Electronic health records
Report spots problems in VA’s health
The U.S. Department of Veterans Affairs’ HealtheVet program, which aims
to consolidate the department’s electronic health records system, likely
will fail unless significant changes are made, according to a report by
Carnegie Mellon University.
“Current plans are not realistic given the complexity and magnitude of [HealtheVet]
and VA’s ability” to carry them out, according to the report.
According to the report, the HealtheVet program does not have a “clear
vision,” and officials lack adequate knowledge about the required
large-scale system integration or proposed technology products and
The report also found that the project is driven by deadlines rather
than results; the VA has not properly assessed risks and alternatives;
managers at headquarters do not listen to experts; and the
project-management office lacks the necessary staff, authority,
responsibility and operational procedures.
The report recommends that the VA develop a better understanding of how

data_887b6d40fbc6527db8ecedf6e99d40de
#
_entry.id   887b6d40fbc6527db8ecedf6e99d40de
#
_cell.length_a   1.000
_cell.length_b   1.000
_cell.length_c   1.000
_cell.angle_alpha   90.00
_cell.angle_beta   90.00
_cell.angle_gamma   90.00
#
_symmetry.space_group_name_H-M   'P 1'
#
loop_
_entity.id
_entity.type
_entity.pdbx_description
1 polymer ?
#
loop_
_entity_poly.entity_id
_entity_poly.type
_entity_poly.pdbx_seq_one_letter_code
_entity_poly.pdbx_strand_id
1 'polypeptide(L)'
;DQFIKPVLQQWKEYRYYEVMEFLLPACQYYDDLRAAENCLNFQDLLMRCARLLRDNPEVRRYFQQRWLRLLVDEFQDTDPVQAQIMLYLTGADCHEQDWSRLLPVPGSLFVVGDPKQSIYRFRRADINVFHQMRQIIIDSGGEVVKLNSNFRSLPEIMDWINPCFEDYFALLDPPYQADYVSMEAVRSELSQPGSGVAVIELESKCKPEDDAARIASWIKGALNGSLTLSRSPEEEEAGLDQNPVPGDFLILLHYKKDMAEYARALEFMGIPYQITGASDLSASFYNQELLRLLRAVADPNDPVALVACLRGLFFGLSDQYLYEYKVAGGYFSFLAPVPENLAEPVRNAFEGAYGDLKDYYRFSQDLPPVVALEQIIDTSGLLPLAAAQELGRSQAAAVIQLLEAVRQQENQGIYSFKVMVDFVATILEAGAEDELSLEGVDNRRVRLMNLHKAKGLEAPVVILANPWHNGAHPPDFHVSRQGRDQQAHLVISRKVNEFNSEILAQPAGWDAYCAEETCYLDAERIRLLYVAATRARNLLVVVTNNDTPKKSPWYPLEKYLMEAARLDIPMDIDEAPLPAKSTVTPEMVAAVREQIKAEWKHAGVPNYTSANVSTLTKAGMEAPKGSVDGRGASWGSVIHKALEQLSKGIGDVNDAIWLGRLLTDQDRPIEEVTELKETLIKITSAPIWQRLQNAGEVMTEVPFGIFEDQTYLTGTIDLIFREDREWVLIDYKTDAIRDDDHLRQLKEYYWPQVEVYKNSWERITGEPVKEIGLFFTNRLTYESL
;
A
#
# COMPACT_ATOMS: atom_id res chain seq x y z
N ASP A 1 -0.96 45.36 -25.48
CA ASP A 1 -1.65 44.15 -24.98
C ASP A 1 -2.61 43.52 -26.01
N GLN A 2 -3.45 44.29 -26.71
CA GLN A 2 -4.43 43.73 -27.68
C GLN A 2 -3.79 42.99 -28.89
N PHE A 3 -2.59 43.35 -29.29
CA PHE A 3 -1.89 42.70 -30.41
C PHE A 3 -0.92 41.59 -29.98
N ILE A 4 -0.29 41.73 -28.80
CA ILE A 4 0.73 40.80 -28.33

people use its current system and a clearer vision of how the system
The VA also should consider how the entire system would be affected if
the department modified certain features, according to the report.
The HealthVet program would be an Internet-based program written in
common computer languages. It would allow veterans to access their
records online, schedule appointments and refill prescriptions. The VA
planned to develop and install the system over the next five years.
The department expects development costs to be between US$1 billion and
$2 billion, and total maintenance and development costs over 10 years
are projected at US$3.5 billion.
U.S. President Bush, in his fiscal year 2006 budget, allocated $311
million to help develop the program.
Rep C.W. Bill Young (R-Fla.) after reviewing the report said the House
Appropriations Committee will launch an investigation, and the funding
would receive “extra scrutiny.” Carnegie Mellon conducted the study
between November 2004 and January 2005 and interviewed more than 100 VA